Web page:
John Dancy, prominent leader in the American Methodist Episcopal Zion Church and the Republican Party, was born in Tarboro in 1857 as the son of a freedman whose parents had been manumitted. Dancy’s father was a builder and contractor who also served as a county commissioner after the war. Dancy was educated first at home and later entered Howard University in 1873. He left school before completing his requirements due to the death of his father. Dancy returned home and began a short career as an educator since he soon became involved in politics.

Dancy served in various political capacities throughout his lifetime, most notably as a participant in activities of the Republican Party from 1880 to 1890 as candidate for office, national convention delegate, and campaign spokesman. His most lucrative and politically important position came in 1891 when President Benjamin Harrison appointed him collector of customs for the port of Wilmington, the highest paying federal position in the state. He served as port collector until 1893 when President Grover Cleveland replaced him; in time he was re-instated by President William McKinley. Dancy’s appointment was seen by many Democrats as another example of “negro domination” and was used as part of the racially charged 1898 election campaign. When Wilmington city government was overthrown by whites in November 1898, Dancy and other leading black officials were forced to leave town. Dancy, however, returned to the city to resume his post and served as collector until 1901, when he was appointed recorder of deeds for Washington, D.C. by President Theodore Roosevelt, working in that position until 1910.Brother Dancy was quite the influencer as well, often sought to side with one cause or another. This is especially true in the case of elections within the African American community and among fraternal brothers. He maintained a strong family kinship with Booker T. Washington whilst remaining neutral in controversial entanglements.  A strong orator, brother Dancy delivered the opening address at the Ninth B.M.C. held in St. Louis, Missouri circa 1898 with over 289 delegates present.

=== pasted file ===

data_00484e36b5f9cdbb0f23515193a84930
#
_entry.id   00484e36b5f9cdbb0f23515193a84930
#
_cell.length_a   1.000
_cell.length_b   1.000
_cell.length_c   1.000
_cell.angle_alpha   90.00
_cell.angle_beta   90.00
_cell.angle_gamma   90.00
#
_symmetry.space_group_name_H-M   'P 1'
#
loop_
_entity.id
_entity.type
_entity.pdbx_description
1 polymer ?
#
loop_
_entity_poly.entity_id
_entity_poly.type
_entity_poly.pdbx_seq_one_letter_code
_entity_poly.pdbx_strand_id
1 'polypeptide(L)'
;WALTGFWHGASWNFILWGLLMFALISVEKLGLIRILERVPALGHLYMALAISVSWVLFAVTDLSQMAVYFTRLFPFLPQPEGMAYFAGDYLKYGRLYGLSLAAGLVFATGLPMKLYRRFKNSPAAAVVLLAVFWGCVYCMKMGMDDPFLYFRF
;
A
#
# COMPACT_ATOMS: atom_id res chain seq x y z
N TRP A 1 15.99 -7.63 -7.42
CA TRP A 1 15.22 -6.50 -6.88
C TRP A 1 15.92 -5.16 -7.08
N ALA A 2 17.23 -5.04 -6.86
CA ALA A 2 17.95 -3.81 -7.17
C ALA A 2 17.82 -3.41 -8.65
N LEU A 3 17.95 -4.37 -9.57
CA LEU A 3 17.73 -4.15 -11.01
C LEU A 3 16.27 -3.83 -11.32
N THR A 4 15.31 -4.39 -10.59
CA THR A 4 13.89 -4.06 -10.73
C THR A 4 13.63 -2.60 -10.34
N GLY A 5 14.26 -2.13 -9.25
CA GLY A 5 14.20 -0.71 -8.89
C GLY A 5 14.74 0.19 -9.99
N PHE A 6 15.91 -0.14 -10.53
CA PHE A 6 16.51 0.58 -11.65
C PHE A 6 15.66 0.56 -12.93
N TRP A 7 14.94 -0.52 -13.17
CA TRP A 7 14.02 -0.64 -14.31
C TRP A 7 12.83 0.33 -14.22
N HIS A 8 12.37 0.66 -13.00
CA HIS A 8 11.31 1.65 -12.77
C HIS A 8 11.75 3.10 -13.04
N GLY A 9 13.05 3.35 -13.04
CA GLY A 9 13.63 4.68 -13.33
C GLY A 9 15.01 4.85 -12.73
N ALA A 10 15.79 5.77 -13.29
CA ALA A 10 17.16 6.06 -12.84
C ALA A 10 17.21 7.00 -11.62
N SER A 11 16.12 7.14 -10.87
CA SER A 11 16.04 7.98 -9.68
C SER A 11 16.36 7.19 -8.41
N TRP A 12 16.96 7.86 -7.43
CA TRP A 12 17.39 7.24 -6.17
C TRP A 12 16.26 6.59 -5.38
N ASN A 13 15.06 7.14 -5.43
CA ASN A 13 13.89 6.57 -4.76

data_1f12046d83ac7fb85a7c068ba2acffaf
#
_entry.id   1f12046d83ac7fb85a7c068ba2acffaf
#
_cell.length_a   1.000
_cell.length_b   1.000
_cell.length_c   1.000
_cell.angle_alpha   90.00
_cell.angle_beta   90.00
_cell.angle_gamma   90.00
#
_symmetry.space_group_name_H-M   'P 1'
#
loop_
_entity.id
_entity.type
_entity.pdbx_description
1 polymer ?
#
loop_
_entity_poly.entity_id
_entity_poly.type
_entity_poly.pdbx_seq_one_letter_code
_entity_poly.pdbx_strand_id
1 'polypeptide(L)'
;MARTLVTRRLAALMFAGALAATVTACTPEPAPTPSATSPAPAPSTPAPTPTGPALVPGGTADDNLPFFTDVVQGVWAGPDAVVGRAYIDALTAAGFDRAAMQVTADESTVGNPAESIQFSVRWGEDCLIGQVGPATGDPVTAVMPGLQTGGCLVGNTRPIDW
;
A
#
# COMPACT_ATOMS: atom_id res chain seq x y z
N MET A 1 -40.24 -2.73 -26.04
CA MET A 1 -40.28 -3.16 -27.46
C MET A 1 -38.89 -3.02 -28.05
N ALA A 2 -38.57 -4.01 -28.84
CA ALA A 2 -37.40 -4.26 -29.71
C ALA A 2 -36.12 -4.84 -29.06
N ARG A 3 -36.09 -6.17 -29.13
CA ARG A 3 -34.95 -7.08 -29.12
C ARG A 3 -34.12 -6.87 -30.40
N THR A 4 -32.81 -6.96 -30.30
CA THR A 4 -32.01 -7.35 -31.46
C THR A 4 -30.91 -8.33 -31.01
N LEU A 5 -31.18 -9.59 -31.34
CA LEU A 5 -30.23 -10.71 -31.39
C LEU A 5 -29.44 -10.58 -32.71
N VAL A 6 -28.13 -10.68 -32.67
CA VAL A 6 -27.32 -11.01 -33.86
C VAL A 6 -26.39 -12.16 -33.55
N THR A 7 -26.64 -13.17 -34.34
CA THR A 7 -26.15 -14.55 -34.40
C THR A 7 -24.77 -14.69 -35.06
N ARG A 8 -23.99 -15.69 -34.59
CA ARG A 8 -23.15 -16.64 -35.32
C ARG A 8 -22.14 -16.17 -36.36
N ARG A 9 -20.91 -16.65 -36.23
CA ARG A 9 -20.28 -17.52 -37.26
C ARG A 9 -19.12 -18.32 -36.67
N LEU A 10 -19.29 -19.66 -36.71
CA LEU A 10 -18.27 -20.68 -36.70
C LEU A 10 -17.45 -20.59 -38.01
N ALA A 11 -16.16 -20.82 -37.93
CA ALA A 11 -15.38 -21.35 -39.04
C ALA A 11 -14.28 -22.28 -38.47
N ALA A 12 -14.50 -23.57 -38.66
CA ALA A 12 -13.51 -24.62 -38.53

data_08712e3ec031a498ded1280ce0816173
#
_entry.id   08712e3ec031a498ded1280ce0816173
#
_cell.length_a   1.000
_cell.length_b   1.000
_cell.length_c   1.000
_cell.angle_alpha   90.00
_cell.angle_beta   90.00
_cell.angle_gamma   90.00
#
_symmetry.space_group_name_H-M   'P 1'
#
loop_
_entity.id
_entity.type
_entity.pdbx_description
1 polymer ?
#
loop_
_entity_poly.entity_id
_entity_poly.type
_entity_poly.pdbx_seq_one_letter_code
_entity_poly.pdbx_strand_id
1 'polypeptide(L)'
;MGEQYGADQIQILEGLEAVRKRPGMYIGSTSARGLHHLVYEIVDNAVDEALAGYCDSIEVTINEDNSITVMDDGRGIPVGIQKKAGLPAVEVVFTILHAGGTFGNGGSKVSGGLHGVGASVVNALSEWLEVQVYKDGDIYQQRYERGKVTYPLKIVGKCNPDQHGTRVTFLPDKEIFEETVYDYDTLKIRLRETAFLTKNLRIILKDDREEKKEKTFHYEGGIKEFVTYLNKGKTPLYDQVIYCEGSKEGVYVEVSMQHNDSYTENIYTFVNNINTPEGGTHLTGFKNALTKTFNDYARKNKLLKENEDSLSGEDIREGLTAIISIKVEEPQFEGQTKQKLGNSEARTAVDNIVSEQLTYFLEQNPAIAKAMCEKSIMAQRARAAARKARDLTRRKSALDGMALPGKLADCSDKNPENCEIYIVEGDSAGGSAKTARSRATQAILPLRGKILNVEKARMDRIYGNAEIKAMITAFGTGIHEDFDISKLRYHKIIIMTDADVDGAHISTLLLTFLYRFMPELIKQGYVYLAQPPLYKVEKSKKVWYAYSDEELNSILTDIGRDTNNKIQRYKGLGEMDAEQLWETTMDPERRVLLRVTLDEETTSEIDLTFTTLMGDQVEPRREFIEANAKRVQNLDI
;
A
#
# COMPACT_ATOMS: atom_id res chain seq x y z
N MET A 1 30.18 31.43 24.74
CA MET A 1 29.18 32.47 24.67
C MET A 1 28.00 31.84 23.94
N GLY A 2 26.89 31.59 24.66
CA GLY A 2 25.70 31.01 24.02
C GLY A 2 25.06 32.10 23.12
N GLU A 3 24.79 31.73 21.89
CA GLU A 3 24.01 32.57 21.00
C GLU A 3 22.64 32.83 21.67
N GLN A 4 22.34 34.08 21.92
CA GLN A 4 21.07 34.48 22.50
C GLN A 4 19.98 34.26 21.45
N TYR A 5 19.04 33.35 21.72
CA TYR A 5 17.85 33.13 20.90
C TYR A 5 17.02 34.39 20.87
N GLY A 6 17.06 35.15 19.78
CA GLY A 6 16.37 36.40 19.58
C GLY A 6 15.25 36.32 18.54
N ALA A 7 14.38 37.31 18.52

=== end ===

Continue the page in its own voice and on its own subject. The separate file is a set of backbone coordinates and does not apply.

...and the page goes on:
Deeply involved in church affairs, Dancy made significant contributions through his involvement with the AME Zion Church and editorship of the church newspaper, Star of Zion, for many years. Dancy served as a trustee for Livingstone College. He died in 1920 and details of his life can be found in his son’s memoirs, Sand Against the Wind. His son shared Dancy’s commitment to public service and was active in the Detroit Urban League for many years.

William S. Powell, ed., Dictionary of North Carolina Biography, II, 7-8—sketch by Marvin Krieger
John C. Dancy III, Sand Against the Wind (1966)
John C. Dancy, ed., AME Zion Quarterly Almanac (1894)